SharePoint to Integrate Our Business Life

Loraine Lawson
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Strategic Integration: 10 Business-Building Tips

SharePoint continues its push to be the Facebook of its enterprise, and that’s very clear from the 2013 release, according a recent TechTarget article by Scott Robinson.

Robinson is an enterprise architect with a background in social psychology. His recent write up about SharePoint 2013 (registration required) shows it, too, with a discussion of how Facebook “de-siloes” our lives.

The impact of all this integration of selves is that social media integration forces a certain honesty about who we are, argues Robinson.

“When I'm on Facebook, the people who know me best—my family—are watching and reading alongside the people I work with, the people I play golf with, the people I grew up with,” he writes. “I can't get away with being someone I'm not: Too many people would immediately notice and call me on it.”

I would challenge that people have some darn good reasons to not want that integration, none of which have to do with avoiding the truth. For instance, I use Facebook groups to limit the audience for certain humor and political posts. It’s not that I’m trying to get away with being someone I’m not—it’s just that I don’t want to fight about politics with my uncle or explain my sometimes edgy humor to my mom.

SharePoint brings this integrated life approach to the enterprise, he writes. For instance, it now includes a community site feature so you can create groups across organizational boundaries.

This raises a less theoretical question:  What, exactly, is the business value of integrating our life silos?

It’s all about social psychology’s “wisdom of crowds” theory, argues Robinson. SharePoint now includes a Community Site feature, which is basically a template loaded with methods for creating groups that include other departments. These groups can generate interest, attract expertise, and create ideas and discussion from across the enterprise, he points out.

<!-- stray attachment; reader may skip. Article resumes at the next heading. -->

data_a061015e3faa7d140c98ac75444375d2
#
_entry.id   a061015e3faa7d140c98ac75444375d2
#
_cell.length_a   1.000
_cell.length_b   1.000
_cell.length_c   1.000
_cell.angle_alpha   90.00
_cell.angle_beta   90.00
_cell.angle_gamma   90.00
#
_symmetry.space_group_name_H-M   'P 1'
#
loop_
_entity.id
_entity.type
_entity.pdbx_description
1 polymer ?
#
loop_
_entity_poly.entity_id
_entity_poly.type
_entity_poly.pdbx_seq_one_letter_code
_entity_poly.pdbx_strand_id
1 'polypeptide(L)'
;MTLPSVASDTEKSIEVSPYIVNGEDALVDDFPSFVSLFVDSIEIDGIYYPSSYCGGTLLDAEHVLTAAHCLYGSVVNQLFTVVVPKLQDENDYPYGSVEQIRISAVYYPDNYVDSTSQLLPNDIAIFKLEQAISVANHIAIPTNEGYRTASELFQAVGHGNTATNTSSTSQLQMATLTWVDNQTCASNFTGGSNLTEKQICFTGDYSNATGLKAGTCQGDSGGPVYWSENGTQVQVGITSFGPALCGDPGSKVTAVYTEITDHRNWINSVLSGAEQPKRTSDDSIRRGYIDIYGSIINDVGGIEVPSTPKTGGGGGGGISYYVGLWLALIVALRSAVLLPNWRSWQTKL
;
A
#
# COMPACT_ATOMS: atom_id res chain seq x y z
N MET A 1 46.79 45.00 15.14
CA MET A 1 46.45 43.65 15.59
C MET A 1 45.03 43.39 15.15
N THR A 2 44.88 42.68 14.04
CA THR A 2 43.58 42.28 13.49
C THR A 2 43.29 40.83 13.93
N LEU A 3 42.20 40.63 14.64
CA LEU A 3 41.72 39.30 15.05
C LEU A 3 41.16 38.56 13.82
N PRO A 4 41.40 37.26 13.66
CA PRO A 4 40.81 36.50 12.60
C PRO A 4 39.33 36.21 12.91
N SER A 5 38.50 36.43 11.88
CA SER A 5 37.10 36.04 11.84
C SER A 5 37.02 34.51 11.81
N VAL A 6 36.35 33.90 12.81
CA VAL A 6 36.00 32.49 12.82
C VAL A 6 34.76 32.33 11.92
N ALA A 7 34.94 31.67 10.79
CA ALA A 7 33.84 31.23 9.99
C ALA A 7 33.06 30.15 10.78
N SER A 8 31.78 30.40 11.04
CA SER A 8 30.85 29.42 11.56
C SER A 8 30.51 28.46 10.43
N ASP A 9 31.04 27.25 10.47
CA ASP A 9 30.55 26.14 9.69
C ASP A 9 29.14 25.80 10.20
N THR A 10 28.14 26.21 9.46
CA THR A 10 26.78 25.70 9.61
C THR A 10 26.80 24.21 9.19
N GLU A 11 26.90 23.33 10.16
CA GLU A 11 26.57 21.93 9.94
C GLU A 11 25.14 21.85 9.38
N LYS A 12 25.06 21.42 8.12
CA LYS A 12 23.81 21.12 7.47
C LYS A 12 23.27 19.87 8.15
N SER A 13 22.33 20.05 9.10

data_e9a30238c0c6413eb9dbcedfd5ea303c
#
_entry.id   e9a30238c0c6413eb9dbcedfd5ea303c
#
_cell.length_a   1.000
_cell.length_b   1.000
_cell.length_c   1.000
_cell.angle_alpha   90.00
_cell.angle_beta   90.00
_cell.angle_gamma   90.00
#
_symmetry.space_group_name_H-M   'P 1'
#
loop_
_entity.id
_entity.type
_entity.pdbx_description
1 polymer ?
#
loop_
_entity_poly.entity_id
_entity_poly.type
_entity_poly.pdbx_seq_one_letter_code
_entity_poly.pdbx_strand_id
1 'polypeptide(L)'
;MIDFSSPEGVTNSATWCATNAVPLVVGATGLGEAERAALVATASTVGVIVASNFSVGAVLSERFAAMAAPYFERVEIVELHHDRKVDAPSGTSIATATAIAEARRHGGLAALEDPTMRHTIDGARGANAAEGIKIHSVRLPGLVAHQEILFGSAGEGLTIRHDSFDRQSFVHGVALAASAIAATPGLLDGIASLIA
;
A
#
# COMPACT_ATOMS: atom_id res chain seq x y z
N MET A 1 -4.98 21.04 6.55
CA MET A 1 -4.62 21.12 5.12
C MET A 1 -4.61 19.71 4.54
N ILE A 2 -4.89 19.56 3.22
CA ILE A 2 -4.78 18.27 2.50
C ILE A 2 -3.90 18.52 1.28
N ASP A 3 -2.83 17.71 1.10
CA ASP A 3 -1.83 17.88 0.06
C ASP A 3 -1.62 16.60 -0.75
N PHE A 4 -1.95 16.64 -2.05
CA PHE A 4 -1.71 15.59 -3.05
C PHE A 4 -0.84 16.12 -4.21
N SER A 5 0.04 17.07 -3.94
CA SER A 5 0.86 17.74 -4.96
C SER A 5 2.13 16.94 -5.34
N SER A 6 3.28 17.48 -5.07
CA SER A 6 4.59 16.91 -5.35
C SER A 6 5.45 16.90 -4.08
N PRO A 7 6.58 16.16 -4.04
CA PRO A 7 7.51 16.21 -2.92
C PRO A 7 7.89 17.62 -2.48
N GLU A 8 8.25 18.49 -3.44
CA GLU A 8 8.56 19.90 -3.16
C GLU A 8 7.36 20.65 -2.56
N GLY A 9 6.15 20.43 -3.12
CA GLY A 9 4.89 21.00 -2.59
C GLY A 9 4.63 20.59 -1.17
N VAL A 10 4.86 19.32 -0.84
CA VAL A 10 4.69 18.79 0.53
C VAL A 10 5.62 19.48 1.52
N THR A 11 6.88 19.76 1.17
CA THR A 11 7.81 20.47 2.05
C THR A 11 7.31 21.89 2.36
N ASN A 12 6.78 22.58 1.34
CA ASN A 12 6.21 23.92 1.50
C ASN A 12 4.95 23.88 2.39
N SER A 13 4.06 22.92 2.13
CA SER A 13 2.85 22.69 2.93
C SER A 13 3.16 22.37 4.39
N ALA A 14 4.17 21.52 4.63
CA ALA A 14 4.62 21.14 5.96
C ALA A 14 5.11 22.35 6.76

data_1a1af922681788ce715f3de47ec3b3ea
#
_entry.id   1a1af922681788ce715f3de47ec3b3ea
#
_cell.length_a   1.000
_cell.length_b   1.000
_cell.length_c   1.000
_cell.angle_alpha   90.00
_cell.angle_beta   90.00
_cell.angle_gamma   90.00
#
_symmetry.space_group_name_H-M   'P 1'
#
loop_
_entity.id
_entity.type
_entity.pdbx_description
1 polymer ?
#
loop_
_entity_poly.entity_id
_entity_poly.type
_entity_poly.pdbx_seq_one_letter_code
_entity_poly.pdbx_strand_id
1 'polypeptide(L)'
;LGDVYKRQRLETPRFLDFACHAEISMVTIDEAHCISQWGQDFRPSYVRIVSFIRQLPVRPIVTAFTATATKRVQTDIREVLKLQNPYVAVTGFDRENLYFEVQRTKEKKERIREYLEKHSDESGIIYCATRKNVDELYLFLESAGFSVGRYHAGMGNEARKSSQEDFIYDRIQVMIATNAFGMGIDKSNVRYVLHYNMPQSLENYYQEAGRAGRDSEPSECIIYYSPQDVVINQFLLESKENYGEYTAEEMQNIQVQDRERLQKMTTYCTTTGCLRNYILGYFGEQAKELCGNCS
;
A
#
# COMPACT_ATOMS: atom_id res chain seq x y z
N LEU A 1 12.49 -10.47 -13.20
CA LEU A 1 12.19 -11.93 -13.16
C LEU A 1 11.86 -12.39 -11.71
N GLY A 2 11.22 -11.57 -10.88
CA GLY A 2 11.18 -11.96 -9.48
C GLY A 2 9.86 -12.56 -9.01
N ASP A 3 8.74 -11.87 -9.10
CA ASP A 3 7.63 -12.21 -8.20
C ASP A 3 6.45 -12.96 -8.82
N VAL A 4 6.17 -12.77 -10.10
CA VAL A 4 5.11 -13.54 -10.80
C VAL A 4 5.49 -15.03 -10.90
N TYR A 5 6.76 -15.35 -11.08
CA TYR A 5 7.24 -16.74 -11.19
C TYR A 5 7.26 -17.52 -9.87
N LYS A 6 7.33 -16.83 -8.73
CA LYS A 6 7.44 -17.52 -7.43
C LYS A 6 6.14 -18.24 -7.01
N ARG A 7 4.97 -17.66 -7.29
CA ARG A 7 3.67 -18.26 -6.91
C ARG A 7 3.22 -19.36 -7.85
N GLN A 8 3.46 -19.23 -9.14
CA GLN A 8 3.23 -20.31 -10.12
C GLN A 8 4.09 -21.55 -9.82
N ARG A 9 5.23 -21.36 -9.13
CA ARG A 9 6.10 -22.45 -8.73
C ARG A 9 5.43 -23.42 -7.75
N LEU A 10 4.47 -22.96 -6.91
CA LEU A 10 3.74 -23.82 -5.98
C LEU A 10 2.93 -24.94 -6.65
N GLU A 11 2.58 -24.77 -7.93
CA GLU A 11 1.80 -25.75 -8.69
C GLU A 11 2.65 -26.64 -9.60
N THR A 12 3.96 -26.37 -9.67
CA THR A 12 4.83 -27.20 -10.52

“Ideas, good and bad, pour forth in individual news feeds all day long, from a broad and randomized group of contributors—and this flood of ideas kicks off discussion, triggers the spread of memes, heightens awareness of content, and generally amplifies ‘smart’ and ‘stupid,’” he writes. “Some consider Community a plus, because it increases connectivity, not just between information sources but between people and information, in familiar ways and places that connectivity in the hands of the people who use it, rather than under the control of IT staff.”

That flow of ideas has value, he says, whether you’re discussing on-point business issues or debating which action film will be the summer blockbuster. It creates a community that’s open and willing to reach out for ideas and input, and it creates a “relaxed atmosphere of debate,” he contends.

It also creates a place to capture all these ideas.

“Great organizations are built on these things,” Robinson adds.

Camaraderie, proper debate and a bounty of ideas are good. Then again, social media integration may have downsides other than the potential time loss due to idle chatter. Integration of our separate selves sounds good in theory, but it’s also played out with some dire consequences on Facebook.

What happens when these tussles come to our jobs? I don’t know, but Microsoft is certainly doing its part to help us find out.

To read more about SharePoint’s new social media integration features, check out Robinson’s article or this more news-oriented article, “SharePoint 2013 mobility boosts the bottom line, expert says.”

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